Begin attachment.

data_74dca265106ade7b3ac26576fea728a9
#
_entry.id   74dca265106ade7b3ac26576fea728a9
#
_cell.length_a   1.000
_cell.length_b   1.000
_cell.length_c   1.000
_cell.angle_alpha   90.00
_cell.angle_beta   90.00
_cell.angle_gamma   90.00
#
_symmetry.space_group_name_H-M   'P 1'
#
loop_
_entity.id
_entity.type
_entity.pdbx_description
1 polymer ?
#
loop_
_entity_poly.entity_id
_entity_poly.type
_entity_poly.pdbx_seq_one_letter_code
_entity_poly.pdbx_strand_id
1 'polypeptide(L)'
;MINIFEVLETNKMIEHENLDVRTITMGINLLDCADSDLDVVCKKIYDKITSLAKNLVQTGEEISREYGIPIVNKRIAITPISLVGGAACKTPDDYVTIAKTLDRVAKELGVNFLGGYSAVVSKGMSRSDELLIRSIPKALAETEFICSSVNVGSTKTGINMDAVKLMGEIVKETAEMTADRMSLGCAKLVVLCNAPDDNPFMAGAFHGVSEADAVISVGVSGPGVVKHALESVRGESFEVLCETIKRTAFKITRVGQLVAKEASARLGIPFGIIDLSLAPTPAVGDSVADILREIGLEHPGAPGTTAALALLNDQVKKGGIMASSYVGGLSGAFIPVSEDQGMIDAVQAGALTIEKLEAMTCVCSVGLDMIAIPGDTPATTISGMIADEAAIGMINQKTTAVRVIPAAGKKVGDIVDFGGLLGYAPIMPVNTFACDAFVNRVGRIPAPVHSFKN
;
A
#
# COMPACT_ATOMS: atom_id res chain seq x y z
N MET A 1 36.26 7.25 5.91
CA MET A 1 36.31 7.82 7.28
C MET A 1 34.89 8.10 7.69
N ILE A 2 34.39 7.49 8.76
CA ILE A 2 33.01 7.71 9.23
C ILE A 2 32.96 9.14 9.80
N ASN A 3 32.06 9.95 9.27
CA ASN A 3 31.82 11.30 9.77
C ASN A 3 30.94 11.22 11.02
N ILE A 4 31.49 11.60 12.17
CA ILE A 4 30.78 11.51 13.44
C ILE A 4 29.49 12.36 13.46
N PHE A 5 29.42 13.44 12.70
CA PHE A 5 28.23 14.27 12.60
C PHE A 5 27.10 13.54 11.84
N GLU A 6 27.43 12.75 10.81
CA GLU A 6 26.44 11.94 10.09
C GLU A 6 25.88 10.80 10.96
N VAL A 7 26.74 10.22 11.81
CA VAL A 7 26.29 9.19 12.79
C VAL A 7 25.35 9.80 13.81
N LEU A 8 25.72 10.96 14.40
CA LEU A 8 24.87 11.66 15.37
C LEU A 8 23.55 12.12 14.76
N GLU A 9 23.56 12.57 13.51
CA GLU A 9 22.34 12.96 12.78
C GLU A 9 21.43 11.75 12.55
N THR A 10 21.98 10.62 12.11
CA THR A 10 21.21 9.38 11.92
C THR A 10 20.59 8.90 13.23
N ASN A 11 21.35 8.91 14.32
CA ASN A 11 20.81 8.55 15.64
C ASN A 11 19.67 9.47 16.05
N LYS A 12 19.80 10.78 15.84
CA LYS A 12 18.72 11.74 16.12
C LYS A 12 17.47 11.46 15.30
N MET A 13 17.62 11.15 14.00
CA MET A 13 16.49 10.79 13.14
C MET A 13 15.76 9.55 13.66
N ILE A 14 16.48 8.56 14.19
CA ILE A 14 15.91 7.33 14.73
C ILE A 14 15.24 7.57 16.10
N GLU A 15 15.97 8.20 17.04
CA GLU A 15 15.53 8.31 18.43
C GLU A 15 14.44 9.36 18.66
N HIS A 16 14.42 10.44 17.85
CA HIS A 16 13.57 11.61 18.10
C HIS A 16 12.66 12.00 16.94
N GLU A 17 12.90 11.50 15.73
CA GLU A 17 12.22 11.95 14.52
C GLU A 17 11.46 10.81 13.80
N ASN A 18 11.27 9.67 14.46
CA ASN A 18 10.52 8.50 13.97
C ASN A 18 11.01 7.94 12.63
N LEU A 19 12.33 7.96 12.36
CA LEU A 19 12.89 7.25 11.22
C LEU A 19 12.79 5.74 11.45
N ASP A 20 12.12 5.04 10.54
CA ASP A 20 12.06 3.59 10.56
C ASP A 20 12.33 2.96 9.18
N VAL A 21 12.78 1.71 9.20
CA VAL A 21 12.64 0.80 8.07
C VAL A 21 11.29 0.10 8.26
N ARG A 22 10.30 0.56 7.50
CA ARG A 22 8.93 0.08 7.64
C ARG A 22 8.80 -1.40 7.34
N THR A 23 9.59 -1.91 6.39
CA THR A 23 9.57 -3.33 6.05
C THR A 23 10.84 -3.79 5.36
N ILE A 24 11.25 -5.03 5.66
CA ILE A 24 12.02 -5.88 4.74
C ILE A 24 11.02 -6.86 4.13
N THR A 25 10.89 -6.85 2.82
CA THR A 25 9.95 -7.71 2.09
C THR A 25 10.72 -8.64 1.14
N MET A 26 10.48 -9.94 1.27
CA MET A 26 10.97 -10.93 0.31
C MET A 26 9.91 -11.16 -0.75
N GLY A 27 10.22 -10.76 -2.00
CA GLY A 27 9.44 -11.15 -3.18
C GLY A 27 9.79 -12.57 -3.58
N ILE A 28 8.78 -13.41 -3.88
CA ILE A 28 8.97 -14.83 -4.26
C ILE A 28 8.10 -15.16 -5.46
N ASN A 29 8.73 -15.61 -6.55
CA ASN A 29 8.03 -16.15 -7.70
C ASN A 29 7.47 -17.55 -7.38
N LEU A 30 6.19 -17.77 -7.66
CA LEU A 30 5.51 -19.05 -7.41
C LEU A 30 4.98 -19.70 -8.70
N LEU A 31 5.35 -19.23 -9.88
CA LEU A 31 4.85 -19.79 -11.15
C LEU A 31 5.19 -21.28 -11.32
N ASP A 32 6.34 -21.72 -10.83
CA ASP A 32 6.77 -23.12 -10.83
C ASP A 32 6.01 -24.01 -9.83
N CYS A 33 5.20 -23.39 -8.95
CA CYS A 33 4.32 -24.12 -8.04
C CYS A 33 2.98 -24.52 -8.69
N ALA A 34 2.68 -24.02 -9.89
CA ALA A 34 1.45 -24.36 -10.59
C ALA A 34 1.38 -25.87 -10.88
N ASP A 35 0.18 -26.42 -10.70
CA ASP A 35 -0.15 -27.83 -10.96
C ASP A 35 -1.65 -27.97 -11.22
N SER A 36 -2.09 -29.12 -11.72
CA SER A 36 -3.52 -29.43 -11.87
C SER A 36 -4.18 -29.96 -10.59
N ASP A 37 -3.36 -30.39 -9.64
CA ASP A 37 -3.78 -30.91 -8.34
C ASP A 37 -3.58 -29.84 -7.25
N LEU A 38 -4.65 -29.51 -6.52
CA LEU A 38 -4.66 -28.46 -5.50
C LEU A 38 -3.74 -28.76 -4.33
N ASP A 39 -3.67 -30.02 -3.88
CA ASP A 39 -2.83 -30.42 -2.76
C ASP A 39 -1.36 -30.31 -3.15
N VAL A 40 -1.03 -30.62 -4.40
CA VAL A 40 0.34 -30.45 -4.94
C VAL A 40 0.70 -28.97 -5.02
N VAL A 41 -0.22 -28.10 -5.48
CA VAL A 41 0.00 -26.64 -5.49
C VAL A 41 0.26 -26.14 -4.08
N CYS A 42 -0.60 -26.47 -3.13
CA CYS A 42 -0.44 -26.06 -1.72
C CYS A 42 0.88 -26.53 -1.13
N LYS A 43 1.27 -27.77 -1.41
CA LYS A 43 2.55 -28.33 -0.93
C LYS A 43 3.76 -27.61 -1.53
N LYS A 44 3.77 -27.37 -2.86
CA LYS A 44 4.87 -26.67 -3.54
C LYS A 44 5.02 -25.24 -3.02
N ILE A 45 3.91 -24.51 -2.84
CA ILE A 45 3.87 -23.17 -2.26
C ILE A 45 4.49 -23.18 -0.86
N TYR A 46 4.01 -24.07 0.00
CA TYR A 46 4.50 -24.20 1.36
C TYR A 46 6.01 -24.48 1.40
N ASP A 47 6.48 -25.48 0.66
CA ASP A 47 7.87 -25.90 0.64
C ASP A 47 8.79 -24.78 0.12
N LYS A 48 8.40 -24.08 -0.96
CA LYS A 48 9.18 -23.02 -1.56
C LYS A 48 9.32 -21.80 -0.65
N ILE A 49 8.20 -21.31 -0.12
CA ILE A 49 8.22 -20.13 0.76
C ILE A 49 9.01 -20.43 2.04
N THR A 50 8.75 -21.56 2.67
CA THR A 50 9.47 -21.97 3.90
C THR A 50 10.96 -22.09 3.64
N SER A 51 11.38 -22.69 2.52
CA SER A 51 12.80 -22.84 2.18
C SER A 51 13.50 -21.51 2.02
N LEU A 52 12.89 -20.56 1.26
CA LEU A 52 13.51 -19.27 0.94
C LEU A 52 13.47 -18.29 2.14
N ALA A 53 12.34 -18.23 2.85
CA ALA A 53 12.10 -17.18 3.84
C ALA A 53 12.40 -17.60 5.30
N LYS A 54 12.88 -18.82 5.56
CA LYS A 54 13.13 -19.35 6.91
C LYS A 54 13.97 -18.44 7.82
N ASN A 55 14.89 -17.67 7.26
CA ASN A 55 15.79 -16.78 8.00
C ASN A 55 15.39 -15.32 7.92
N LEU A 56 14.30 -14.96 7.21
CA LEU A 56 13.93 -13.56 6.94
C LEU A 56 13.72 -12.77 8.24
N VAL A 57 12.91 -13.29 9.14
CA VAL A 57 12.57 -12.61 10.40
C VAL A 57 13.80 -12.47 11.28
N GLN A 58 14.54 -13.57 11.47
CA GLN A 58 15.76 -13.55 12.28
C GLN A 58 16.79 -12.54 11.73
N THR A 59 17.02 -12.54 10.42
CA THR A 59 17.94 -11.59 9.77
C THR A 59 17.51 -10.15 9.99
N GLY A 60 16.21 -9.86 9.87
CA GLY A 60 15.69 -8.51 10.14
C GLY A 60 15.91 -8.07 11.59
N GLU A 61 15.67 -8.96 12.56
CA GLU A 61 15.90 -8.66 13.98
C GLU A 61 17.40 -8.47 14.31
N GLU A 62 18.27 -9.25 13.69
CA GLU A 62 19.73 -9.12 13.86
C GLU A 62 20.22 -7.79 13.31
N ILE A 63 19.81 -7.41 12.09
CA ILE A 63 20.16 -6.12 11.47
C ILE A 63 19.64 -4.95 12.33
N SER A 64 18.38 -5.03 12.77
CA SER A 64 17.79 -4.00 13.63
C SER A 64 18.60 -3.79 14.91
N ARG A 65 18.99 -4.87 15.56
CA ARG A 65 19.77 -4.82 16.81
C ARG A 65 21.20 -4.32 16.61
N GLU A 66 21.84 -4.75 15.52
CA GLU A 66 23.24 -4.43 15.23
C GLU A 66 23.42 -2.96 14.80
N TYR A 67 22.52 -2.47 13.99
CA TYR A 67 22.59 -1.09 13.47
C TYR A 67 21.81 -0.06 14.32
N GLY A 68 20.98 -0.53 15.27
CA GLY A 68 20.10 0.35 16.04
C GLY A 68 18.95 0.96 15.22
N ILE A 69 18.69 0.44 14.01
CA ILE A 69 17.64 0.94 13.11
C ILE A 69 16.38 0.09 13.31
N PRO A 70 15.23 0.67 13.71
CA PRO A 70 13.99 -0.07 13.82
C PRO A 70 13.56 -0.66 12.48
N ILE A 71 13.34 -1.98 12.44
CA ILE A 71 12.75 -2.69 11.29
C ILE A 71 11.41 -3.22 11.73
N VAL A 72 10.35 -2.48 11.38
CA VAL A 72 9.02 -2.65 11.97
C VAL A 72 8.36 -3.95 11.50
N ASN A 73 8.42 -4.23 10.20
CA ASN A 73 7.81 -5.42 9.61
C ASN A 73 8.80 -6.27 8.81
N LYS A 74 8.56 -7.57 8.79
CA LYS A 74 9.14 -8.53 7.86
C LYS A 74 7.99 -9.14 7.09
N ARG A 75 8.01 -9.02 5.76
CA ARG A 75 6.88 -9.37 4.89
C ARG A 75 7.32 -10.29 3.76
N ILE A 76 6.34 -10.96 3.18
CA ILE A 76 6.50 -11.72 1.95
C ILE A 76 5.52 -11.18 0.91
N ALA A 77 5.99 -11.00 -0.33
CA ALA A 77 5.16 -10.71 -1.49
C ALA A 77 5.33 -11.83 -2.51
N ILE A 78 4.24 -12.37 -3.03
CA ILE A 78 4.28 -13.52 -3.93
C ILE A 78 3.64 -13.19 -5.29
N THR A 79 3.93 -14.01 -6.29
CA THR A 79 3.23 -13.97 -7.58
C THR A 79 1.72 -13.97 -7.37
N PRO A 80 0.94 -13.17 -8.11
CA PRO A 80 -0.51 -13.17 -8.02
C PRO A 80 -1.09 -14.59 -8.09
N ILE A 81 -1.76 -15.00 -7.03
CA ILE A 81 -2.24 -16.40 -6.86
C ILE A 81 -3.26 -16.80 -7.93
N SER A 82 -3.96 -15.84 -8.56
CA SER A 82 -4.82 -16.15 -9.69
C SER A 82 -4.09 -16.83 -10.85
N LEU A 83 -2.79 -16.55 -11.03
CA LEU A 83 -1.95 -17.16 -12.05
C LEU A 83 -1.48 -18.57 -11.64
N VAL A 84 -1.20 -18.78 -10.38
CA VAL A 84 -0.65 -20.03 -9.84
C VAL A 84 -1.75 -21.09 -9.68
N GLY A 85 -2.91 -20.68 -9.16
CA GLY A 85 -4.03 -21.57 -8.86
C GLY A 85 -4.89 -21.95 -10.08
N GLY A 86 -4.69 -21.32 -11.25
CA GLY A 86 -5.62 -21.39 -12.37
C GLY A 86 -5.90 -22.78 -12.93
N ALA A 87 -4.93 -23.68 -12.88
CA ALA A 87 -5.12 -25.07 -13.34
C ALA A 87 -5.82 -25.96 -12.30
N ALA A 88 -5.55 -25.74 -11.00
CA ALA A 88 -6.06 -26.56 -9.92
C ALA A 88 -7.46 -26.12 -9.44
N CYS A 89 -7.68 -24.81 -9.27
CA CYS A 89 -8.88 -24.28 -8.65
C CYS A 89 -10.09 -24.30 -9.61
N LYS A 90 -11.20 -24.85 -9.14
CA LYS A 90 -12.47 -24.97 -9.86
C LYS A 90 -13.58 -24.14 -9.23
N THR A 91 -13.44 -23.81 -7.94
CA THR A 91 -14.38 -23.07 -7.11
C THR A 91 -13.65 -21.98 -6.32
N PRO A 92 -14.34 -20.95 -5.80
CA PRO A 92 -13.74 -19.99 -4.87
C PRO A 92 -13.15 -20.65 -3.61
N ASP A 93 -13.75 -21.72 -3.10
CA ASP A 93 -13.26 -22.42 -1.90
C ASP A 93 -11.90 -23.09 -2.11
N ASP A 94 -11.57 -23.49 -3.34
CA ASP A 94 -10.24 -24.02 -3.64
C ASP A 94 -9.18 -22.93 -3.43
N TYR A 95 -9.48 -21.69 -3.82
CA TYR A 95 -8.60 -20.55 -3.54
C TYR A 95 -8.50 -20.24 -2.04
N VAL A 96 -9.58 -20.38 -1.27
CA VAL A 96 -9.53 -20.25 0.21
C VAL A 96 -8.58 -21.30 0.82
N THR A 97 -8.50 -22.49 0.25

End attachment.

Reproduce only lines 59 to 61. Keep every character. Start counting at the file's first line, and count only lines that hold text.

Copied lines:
CA THR A 10 21.21 9.38 11.92
C THR A 10 20.59 8.90 13.23
N ASN A 11 21.35 8.91 14.32